Prices of long-dated index-linked gilts could see another steep fall as investor complacency sets in, but an allocation to the asset class could still benefit multi-asset portfolio managers, according to industry experts.
The UK index-linked gilts sector was the best-performing Investment Association (IA) sector in the 12 months to 31 August, with the average fund returning 19.99% as interest rate expectations began to decline.
However, gains reversed when changes to the retail price index (RPI) methodology were announced on 4 September.
In the month of September, so-called linkers were the worst-performing IA sector, losing an average of 1.75%.
The overhaul, expected to happen between 2025 and 2030, will bring the measure in line with the consumer price index, which includes housing costs (CPIH), lowering nominal returns from linkers, which currently see both their coupon payments and redemption values rise in line with RPI by around 0.8%.
The price of UK linkers fell around 10% on the day, with the longest-dated of all, which matures in 2068, slipping 14% to £256.
However, the majority of those losses were quickly regained, with the 2068 now changing hands for around £295.
Mark Capleton and Adarsh Sinha, strategists at Bank of America Merrill Lynch, said this suggests "investors seem confident this RPI decision will be modified or reversed; that seems complacent".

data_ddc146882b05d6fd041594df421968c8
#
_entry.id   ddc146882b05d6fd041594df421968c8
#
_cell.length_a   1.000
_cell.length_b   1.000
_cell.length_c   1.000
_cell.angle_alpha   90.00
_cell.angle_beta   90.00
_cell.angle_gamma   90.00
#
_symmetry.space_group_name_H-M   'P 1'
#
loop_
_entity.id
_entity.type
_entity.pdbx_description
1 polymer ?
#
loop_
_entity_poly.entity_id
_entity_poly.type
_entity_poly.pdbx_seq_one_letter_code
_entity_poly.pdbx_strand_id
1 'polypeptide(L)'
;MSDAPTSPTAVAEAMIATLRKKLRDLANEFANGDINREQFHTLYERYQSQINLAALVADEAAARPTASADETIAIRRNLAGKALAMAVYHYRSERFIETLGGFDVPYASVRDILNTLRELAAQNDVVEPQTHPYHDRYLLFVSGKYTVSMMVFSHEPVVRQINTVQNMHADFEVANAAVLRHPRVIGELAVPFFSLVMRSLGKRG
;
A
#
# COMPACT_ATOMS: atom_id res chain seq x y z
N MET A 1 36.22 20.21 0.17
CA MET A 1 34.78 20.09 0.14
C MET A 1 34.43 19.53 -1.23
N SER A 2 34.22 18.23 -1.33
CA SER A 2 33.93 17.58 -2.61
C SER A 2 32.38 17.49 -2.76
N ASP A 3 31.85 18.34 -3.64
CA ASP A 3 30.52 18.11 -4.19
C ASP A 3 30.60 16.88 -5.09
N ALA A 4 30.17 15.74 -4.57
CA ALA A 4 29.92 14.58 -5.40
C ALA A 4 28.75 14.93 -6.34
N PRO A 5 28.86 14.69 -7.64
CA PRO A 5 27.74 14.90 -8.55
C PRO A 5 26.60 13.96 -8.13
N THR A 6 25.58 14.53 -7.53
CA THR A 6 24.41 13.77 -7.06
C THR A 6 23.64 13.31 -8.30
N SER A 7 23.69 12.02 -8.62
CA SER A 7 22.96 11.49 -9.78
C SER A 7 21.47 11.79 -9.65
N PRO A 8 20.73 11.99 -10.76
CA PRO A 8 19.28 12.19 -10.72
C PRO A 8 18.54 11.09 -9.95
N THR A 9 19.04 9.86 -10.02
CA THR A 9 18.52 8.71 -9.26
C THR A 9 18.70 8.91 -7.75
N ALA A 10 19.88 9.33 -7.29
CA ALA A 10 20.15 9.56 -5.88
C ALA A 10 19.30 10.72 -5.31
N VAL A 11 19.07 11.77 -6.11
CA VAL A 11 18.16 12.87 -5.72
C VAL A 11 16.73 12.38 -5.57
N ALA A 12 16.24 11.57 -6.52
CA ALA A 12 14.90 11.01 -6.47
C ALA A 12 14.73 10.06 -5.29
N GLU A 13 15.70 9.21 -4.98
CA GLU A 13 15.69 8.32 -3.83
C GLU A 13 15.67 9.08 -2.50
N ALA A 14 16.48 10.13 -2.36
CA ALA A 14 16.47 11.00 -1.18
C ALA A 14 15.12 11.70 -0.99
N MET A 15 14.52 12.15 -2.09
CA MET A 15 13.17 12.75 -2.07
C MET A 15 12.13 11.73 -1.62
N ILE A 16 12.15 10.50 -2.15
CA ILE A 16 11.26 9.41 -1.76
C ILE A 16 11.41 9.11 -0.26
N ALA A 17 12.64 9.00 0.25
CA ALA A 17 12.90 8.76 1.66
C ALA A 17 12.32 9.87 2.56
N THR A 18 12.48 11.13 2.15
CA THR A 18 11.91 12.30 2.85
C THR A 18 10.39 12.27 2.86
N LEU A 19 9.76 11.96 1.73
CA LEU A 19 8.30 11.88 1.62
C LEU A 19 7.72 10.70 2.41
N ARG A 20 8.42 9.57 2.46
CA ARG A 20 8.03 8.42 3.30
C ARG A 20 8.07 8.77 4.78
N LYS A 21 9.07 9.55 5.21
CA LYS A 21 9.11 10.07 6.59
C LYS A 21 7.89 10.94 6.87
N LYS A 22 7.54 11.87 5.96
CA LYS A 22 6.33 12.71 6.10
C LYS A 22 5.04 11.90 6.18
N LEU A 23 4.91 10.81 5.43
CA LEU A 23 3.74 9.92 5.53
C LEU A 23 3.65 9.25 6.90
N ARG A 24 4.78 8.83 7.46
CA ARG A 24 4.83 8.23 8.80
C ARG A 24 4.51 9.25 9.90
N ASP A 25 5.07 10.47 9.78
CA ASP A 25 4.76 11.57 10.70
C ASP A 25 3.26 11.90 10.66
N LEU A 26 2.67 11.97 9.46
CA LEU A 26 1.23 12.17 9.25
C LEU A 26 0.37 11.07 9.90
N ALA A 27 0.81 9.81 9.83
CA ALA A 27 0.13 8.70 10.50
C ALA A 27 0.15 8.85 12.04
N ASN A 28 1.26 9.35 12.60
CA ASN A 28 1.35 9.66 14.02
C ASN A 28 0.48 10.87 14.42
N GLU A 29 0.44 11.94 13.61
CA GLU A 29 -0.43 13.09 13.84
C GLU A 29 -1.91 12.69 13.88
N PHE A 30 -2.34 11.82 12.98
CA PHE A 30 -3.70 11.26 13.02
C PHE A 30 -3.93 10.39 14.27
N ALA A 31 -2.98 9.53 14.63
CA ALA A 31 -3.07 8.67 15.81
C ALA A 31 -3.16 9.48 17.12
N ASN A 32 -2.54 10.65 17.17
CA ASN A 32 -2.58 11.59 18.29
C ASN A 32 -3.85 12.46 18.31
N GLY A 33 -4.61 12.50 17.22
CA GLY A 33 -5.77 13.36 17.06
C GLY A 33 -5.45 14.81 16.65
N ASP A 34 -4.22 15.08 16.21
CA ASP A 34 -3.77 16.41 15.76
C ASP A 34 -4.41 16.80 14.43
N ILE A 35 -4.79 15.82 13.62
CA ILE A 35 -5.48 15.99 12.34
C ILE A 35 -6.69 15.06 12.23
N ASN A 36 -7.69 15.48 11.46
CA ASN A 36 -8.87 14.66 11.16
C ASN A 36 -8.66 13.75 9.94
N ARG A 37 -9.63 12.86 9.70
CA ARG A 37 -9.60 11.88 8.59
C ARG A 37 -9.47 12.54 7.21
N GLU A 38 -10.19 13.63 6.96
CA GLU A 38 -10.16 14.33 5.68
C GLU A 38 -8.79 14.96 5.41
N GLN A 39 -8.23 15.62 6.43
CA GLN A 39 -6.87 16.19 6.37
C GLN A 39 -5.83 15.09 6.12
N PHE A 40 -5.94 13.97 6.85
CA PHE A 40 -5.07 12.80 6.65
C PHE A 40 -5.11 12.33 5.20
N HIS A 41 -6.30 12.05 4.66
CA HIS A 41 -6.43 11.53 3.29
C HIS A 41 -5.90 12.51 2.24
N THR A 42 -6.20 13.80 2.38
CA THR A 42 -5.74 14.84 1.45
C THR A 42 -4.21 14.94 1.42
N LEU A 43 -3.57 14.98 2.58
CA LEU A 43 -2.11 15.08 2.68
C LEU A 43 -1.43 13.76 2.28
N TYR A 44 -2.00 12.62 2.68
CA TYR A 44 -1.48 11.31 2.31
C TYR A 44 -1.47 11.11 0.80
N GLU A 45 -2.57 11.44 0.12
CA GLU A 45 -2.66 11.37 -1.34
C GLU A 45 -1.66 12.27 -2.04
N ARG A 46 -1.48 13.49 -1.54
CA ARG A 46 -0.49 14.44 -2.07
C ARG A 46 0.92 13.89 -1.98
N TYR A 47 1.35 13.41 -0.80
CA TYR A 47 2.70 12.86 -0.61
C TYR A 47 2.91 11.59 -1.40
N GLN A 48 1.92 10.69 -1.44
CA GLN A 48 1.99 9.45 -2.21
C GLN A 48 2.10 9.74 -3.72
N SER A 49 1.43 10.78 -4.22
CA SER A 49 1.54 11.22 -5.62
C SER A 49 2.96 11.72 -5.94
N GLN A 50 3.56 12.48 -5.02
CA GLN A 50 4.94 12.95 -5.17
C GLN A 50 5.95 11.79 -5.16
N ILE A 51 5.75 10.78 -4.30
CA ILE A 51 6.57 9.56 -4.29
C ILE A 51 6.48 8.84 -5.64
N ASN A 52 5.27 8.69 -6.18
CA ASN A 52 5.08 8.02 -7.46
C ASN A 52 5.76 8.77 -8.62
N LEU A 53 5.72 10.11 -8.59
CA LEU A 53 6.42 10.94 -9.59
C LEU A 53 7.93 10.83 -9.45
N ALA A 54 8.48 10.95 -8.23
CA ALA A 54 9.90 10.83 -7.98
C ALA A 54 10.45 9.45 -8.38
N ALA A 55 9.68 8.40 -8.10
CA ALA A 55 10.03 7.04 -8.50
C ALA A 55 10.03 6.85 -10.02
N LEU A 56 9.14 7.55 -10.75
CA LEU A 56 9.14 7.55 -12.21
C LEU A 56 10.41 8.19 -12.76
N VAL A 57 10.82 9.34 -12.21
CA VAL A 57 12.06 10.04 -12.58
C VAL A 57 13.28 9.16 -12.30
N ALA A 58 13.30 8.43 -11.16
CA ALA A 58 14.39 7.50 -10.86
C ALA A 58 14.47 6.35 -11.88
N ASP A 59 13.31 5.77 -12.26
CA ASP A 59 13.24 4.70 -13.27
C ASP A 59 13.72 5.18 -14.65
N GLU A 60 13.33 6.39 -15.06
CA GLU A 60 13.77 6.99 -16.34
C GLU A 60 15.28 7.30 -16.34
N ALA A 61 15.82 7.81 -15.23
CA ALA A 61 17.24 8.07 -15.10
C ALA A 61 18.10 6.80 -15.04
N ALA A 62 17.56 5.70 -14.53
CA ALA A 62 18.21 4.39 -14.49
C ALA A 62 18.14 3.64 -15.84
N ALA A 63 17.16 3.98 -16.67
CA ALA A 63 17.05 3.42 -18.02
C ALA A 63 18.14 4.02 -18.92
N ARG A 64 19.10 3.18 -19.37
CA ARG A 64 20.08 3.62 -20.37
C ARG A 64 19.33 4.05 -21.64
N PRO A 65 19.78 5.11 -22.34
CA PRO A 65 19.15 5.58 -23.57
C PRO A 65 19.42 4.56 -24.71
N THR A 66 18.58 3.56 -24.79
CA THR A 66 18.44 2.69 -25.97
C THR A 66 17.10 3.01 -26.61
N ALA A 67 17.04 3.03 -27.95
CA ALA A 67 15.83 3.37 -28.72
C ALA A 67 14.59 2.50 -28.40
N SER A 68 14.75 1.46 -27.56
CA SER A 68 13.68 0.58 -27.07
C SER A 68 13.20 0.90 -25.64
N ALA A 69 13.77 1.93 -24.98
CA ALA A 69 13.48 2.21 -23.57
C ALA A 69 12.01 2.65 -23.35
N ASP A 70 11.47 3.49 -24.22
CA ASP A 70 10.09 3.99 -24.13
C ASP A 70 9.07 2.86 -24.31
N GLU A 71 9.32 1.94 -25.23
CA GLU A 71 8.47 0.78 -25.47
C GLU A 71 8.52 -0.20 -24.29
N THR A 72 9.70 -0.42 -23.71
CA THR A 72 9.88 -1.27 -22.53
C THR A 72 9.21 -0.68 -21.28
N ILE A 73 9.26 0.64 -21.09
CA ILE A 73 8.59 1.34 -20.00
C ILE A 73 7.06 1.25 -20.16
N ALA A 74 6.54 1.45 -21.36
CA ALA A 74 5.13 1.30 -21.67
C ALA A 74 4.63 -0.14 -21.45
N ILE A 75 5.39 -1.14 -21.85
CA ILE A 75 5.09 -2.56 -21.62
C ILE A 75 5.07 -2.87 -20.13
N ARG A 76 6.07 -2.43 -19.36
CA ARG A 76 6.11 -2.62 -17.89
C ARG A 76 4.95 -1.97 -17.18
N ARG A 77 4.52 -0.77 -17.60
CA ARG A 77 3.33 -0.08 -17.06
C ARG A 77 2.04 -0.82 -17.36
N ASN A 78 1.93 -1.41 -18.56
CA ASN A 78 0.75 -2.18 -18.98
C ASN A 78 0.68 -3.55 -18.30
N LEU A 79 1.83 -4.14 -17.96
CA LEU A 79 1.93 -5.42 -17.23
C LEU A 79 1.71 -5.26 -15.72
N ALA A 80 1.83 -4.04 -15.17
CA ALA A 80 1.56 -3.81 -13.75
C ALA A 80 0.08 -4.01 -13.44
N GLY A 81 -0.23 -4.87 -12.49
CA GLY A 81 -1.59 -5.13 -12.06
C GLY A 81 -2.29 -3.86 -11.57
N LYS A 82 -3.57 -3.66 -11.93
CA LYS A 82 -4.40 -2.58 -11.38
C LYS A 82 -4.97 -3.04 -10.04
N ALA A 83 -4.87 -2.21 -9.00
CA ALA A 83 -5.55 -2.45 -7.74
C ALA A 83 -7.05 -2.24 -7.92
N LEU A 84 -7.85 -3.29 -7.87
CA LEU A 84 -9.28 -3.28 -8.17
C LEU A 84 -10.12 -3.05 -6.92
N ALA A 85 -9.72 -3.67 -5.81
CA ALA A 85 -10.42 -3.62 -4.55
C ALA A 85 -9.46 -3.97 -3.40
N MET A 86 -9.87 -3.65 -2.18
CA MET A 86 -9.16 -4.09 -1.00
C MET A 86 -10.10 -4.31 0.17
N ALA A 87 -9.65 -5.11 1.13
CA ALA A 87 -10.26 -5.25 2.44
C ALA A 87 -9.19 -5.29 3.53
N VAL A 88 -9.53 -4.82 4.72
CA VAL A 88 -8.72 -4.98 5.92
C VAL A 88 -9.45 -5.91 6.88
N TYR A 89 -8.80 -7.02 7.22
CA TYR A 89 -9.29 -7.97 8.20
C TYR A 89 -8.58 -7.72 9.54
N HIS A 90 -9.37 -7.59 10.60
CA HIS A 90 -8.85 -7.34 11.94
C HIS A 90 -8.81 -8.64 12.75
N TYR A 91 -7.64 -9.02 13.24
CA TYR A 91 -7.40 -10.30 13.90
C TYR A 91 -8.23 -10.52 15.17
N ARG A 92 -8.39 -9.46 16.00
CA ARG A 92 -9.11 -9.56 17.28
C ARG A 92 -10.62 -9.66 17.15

Ruth Gregory, senior UK economist at Capital Economics, calculates the net present value of the 2068 linker uprated by CPIH would be worth £224 - 24% lower than today's price. "This suggests there would be a further slump in the price if the reforms are implemented," she explained.
While admitting the potential for "disruptive RPI reform is a risk", Bertie Dannatt, investment director at Ruffer, thinks investor complacency combined with an increasing sensitivity to higher inflation is "the most compelling risk in this space".
Ruffer has around 10% of its portfolios invested in the 2068 index-linked gilt, despite its "eye-watering valuation" of a 1.9% negative real yield.
"The reason we continue to hold this investment is because we think negative real yields in this country have the potential to become even more negative," said Dannatt.
"Imagine we move to a world where inflation in this country is - or the market expects inflation to get to - 7%, but that interest rates cannot rise above 2% because of the significant debts we have accumulated.
"The price of these bonds can increase significantly. Indeed, in this scenario, the negative real yield would move from minus 1.9% to minus 5%, which would see the price travel from a value of circa £295 today to in excess of £1,360 - an increase of four and-a-half times."